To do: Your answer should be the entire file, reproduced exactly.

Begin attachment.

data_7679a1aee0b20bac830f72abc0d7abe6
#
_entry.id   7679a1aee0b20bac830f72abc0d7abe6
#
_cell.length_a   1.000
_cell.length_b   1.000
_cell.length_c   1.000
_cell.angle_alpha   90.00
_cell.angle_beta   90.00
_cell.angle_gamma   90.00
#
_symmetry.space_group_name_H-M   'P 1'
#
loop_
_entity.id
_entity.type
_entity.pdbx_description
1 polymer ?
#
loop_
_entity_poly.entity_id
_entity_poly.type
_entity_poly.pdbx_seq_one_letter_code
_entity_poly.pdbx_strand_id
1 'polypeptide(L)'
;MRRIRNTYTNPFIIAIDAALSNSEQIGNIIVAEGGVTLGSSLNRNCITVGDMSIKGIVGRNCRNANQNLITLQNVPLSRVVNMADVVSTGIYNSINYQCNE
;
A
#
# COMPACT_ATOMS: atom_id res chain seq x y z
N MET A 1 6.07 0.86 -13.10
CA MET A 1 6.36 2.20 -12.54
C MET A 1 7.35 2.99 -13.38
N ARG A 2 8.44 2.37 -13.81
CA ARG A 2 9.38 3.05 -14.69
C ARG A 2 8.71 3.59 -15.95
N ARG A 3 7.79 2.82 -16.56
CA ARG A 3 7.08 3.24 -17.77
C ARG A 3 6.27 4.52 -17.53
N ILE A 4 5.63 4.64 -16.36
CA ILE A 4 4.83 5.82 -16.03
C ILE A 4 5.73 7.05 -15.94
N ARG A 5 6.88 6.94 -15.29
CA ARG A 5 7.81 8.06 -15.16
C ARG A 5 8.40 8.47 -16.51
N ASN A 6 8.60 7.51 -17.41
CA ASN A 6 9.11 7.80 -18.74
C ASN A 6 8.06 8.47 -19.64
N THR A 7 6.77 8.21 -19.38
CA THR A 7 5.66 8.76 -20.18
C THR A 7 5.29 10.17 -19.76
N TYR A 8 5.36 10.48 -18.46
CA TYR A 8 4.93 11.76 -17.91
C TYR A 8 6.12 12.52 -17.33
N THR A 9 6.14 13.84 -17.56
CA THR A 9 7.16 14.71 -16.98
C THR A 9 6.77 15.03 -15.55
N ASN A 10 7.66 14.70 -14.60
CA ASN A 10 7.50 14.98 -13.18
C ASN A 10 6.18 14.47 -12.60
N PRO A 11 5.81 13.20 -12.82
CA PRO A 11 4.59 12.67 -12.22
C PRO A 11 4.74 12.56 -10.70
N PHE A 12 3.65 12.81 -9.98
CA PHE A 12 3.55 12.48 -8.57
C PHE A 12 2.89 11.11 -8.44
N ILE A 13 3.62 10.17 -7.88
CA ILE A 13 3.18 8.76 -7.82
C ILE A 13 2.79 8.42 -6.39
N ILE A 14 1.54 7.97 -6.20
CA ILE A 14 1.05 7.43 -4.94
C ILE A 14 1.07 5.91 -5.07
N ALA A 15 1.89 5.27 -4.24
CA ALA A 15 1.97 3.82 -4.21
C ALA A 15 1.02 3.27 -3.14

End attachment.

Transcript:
data_7679a1aee0b20bac830f72abc0d7abe6
#
_entry.id   7679a1aee0b20bac830f72abc0d7abe6
#
_cell.length_a   1.000
_cell.length_b   1.000
_cell.length_c   1.000
_cell.angle_alpha   90.00
_cell.angle_beta   90.00
_cell.angle_gamma   90.00
#
_symmetry.space_group_name_H-M   'P 1'
#
loop_
_entity.id
_entity.type
_entity.pdbx_description
1 polymer ?
#
loop_
_entity_poly.entity_id
_entity_poly.type
_entity_poly.pdbx_seq_one_letter_code
_entity_poly.pdbx_strand_id
1 'polypeptide(L)'
;MRRIRNTYTNPFIIAIDAALSNSEQIGNIIVAEGGVTLGSSLNRNCITVGDMSIKGIVGRNCRNANQNLITLQNVPLSRVVNMADVVSTGIYNSINYQCNE
;
A
#
# COMPACT_ATOMS: atom_id res chain seq x y z
N MET A 1 6.07 0.86 -13.10
CA MET A 1 6.36 2.20 -12.54
C MET A 1 7.35 2.99 -13.38
N ARG A 2 8.44 2.37 -13.81
CA ARG A 2 9.38 3.05 -14.69
C ARG A 2 8.71 3.59 -15.95
N ARG A 3 7.79 2.82 -16.56
CA ARG A 3 7.08 3.24 -17.77
C ARG A 3 6.27 4.52 -17.53
N ILE A 4 5.63 4.64 -16.36
CA ILE A 4 4.83 5.82 -16.03
C ILE A 4 5.73 7.05 -15.94
N ARG A 5 6.88 6.94 -15.29
CA ARG A 5 7.81 8.06 -15.16
C ARG A 5 8.40 8.47 -16.51
N ASN A 6 8.60 7.51 -17.41
CA ASN A 6 9.11 7.80 -18.74
C ASN A 6 8.06 8.47 -19.64
N THR A 7 6.77 8.21 -19.38
CA THR A 7 5.66 8.76 -20.18
C THR A 7 5.29 10.17 -19.76
N TYR A 8 5.36 10.48 -18.46
CA TYR A 8 4.93 11.76 -17.91
C TYR A 8 6.12 12.52 -17.33
N THR A 9 6.14 13.84 -17.56
CA THR A 9 7.16 14.71 -16.98
C THR A 9 6.77 15.03 -15.55
N ASN A 10 7.66 14.70 -14.60
CA ASN A 10 7.50 14.98 -13.18
C ASN A 10 6.18 14.47 -12.60
N PRO A 11 5.81 13.20 -12.82
CA PRO A 11 4.59 12.67 -12.22
C PRO A 11 4.74 12.56 -10.70
N PHE A 12 3.65 12.81 -9.98
CA PHE A 12 3.55 12.48 -8.57
C PHE A 12 2.89 11.11 -8.44
N ILE A 13 3.62 10.17 -7.88
CA ILE A 13 3.18 8.76 -7.82
C ILE A 13 2.79 8.42 -6.39
N ILE A 14 1.54 7.97 -6.20
CA ILE A 14 1.05 7.43 -4.94
C ILE A 14 1.07 5.91 -5.07
N ALA A 15 1.89 5.27 -4.24
CA ALA A 15 1.97 3.82 -4.21
C ALA A 15 1.02 3.27 -3.14